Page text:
Atlases used to be mere books of maps, but not any more. The best of them are now imaginatively conceived, user-friendly map-based reference books. And the huge, shiny second edition of the Dorling Kindersley Reference Atlas of the World
, which weighs several pounds and comes in a handsome slipcase, is head and shoulders above most of its competitors for clarity, ease of use and quality of information.
Tackling the world continent by continent, it has pages of diagrams, photographs and mini-maps relating to physical, political and resource features. Then it maps each continent in sections, offering extra information in dozens of side panels using DK's hall-mark technique of scattering every page with small pictures and blocks of information without clutter. Fold-out pages provide a coherent overview of large areas such as the USA.
This atlas is a good browse for armchair--or actual--travellers. Did you know that "Lake Taal on the Philippine island of Luzon lies within the crater of an immense volcano that erupted twice in the 20th century, first in 1911 and again in 1965, causing the deaths of more than 3,200 people" or that "the Murray/Darling is Australia's longest river at 1703 miles (2739 km)"?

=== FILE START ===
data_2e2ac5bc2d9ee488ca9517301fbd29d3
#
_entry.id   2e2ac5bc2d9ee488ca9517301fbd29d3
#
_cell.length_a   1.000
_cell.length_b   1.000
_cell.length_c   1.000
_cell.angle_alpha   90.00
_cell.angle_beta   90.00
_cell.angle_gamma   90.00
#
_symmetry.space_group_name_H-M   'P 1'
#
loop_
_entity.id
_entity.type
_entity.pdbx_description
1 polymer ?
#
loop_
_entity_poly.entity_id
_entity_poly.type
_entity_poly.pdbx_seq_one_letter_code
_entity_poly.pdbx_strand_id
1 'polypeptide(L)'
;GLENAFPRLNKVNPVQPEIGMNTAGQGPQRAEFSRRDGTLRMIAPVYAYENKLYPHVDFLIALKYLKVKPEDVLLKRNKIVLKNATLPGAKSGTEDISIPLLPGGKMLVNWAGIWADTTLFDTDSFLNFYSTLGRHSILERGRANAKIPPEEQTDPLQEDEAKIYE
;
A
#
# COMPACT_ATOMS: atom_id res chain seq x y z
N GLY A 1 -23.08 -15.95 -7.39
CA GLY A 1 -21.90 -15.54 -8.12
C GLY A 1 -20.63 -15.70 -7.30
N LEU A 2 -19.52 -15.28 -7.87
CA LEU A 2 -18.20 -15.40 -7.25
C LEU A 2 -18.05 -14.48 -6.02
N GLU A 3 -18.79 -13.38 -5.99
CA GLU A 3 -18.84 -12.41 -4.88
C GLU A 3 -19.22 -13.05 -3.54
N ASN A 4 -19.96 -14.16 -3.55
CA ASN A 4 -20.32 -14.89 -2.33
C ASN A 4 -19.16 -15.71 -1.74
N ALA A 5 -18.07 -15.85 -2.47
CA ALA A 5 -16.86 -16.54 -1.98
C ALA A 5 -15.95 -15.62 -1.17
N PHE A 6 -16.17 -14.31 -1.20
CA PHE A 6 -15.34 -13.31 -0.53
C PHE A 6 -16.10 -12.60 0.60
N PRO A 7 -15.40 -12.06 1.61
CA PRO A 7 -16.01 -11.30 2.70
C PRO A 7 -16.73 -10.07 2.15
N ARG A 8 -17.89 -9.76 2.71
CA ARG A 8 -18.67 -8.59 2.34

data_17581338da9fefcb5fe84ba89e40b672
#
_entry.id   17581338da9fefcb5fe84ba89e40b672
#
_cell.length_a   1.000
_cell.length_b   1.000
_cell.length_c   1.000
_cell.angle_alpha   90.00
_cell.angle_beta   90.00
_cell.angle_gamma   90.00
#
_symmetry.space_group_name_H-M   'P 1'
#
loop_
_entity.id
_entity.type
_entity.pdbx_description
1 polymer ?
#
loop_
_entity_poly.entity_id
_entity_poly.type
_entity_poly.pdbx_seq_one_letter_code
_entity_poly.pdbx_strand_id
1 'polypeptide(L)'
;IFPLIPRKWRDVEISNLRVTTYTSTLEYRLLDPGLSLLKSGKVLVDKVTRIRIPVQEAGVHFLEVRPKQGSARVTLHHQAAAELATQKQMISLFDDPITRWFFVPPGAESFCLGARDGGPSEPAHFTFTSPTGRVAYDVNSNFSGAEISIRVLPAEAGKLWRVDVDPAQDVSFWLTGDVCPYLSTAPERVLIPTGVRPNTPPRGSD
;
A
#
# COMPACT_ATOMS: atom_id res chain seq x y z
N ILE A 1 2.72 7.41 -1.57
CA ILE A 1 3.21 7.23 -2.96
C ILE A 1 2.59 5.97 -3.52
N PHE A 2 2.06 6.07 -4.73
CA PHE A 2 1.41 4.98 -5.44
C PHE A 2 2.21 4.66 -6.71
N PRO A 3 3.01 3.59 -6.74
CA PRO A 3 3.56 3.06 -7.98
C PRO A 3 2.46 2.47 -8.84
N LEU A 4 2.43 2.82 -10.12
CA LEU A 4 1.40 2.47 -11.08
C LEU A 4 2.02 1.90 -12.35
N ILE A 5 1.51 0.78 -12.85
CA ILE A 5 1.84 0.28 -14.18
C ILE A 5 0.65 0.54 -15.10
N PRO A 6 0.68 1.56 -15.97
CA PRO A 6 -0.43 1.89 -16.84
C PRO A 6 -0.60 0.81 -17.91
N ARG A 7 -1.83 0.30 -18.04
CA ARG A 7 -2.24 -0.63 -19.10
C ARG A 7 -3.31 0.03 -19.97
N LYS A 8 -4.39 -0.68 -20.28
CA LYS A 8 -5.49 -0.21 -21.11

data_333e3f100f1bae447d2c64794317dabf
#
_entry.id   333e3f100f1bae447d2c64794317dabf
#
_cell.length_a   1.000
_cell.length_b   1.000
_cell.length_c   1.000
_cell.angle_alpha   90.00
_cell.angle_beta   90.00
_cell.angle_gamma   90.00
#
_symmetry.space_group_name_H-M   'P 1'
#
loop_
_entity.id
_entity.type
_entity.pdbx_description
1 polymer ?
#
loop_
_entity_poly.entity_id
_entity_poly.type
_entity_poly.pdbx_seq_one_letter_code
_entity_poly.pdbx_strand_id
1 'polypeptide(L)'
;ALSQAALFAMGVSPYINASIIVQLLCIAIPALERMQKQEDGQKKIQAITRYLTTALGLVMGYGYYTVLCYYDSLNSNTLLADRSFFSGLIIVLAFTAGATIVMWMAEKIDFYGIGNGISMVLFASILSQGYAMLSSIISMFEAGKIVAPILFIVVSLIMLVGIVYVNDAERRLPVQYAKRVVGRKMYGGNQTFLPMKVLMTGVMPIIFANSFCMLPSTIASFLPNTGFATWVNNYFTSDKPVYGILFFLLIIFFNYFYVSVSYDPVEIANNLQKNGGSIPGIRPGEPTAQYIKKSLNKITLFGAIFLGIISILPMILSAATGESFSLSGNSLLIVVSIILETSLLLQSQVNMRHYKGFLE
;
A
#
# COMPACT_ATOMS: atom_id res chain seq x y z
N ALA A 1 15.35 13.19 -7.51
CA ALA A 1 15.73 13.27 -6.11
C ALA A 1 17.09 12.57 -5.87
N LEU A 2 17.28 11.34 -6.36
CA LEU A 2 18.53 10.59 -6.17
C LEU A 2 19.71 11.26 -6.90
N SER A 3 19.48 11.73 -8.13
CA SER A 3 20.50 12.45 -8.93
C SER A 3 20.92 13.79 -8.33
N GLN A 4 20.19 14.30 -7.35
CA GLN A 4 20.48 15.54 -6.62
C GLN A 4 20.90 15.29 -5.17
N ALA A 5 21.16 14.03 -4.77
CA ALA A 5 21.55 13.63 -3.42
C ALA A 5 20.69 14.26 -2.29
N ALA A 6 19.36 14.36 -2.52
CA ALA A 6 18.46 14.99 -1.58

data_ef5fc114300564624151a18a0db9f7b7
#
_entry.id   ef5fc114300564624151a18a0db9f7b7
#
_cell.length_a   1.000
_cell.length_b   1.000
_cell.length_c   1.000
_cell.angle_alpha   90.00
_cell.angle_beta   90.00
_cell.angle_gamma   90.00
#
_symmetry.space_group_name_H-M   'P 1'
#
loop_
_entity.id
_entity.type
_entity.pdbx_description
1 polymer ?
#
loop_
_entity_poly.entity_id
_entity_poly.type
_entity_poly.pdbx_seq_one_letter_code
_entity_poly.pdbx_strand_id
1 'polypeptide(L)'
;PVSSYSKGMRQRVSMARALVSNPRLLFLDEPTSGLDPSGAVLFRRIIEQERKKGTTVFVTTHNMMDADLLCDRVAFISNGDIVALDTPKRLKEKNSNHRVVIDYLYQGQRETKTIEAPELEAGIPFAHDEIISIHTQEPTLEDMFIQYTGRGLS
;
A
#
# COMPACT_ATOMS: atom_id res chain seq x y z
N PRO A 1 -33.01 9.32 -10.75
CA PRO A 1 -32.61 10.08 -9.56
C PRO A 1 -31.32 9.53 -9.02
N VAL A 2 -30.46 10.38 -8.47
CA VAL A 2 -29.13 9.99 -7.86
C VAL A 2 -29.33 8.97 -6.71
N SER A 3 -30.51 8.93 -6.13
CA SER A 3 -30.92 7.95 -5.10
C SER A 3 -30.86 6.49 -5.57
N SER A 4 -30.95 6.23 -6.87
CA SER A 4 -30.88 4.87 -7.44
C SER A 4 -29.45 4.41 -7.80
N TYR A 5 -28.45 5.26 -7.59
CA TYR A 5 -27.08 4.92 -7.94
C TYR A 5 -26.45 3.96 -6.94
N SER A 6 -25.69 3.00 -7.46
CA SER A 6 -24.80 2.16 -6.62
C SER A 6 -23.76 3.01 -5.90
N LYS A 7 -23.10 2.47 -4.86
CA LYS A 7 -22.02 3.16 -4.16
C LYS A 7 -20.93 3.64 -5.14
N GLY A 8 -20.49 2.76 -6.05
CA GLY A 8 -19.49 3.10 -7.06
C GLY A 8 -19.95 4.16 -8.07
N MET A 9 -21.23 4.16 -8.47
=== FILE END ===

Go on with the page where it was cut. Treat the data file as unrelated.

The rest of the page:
An impressive 134-page index, an invaluable glossary of geographical terms and an alphabetical listing of all the world's countries and their vital statistics comes at the end. If you need a new atlas (and as editor David Heritage says, "the world is in a constant state of flux and change" so you need to update regularly) then you are unlikely to find a better one than this. --Susan Elkin